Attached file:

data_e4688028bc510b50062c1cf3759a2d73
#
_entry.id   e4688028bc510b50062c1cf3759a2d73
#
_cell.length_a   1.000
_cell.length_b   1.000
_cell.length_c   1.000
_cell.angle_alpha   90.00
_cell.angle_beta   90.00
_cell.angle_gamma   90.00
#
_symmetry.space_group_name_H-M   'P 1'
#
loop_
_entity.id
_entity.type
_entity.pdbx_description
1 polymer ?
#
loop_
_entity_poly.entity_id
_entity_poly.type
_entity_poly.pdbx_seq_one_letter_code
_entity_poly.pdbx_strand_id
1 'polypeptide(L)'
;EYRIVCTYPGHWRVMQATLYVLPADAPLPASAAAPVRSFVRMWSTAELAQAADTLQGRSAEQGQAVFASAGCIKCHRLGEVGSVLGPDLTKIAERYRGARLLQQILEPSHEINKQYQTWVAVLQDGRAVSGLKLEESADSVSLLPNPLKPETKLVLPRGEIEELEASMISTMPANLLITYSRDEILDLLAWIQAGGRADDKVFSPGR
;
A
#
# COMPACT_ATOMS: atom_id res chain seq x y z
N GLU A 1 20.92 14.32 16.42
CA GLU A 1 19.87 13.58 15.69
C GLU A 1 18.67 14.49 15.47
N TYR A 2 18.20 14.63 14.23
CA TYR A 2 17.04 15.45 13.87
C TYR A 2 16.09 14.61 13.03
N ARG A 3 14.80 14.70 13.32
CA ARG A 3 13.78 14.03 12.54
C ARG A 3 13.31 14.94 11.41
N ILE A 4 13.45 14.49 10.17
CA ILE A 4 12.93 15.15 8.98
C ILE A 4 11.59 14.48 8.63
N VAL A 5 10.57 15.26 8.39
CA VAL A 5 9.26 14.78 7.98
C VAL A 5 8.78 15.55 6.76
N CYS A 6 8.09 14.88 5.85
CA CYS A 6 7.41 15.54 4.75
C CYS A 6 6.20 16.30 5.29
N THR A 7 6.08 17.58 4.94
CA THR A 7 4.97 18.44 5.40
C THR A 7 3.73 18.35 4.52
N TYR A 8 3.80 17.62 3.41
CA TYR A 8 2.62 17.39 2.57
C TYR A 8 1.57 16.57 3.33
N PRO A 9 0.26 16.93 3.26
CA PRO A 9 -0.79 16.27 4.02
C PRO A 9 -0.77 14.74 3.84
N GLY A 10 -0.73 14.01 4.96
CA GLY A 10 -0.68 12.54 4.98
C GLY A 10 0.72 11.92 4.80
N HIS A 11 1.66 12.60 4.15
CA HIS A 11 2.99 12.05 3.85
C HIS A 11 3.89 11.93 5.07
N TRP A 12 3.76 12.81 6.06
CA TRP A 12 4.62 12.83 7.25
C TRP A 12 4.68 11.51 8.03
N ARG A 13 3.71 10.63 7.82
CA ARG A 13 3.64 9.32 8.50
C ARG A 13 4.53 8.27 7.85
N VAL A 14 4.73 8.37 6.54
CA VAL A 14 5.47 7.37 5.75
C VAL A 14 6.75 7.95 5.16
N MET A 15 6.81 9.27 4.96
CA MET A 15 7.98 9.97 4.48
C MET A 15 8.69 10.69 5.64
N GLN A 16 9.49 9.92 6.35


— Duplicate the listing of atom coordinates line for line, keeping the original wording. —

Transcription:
data_e4688028bc510b50062c1cf3759a2d73
#
_entry.id   e4688028bc510b50062c1cf3759a2d73
#
_cell.length_a   1.000
_cell.length_b   1.000
_cell.length_c   1.000
_cell.angle_alpha   90.00
_cell.angle_beta   90.00
_cell.angle_gamma   90.00
#
_symmetry.space_group_name_H-M   'P 1'
#
loop_
_entity.id
_entity.type
_entity.pdbx_description
1 polymer ?
#
loop_
_entity_poly.entity_id
_entity_poly.type
_entity_poly.pdbx_seq_one_letter_code
_entity_poly.pdbx_strand_id
1 'polypeptide(L)'
;EYRIVCTYPGHWRVMQATLYVLPADAPLPASAAAPVRSFVRMWSTAELAQAADTLQGRSAEQGQAVFASAGCIKCHRLGEVGSVLGPDLTKIAERYRGARLLQQILEPSHEINKQYQTWVAVLQDGRAVSGLKLEESADSVSLLPNPLKPETKLVLPRGEIEELEASMISTMPANLLITYSRDEILDLLAWIQAGGRADDKVFSPGR
;
A
#
# COMPACT_ATOMS: atom_id res chain seq x y z
N GLU A 1 20.92 14.32 16.42
CA GLU A 1 19.87 13.58 15.69
C GLU A 1 18.67 14.49 15.47
N TYR A 2 18.20 14.63 14.23
CA TYR A 2 17.04 15.45 13.87
C TYR A 2 16.09 14.61 13.03
N ARG A 3 14.80 14.70 13.32
CA ARG A 3 13.78 14.03 12.54
C ARG A 3 13.31 14.94 11.41
N ILE A 4 13.45 14.49 10.17
CA ILE A 4 12.93 15.15 8.98
C ILE A 4 11.59 14.48 8.63
N VAL A 5 10.57 15.26 8.39
CA VAL A 5 9.26 14.78 7.98
C VAL A 5 8.78 15.55 6.76
N CYS A 6 8.09 14.88 5.85
CA CYS A 6 7.41 15.54 4.75
C CYS A 6 6.20 16.30 5.29
N THR A 7 6.08 17.58 4.94
CA THR A 7 4.97 18.44 5.40
C THR A 7 3.73 18.35 4.52
N TYR A 8 3.80 17.62 3.41
CA TYR A 8 2.62 17.39 2.57
C TYR A 8 1.57 16.57 3.33
N PRO A 9 0.26 16.93 3.26
CA PRO A 9 -0.79 16.27 4.02
C PRO A 9 -0.77 14.74 3.84
N GLY A 10 -0.73 14.01 4.96
CA GLY A 10 -0.68 12.54 4.98
C GLY A 10 0.72 11.92 4.80
N HIS A 11 1.66 12.60 4.15
CA HIS A 11 2.99 12.05 3.85
C HIS A 11 3.89 11.93 5.07
N TRP A 12 3.76 12.81 6.06
CA TRP A 12 4.62 12.83 7.25
C TRP A 12 4.68 11.51 8.03
N ARG A 13 3.71 10.63 7.82
CA ARG A 13 3.64 9.32 8.50
C ARG A 13 4.53 8.27 7.85
N VAL A 14 4.73 8.37 6.54
CA VAL A 14 5.47 7.37 5.75
C VAL A 14 6.75 7.95 5.16
N MET A 15 6.81 9.27 4.96
CA MET A 15 7.98 9.97 4.48
C MET A 15 8.69 10.69 5.64
N GLN A 16 9.49 9.92 6.35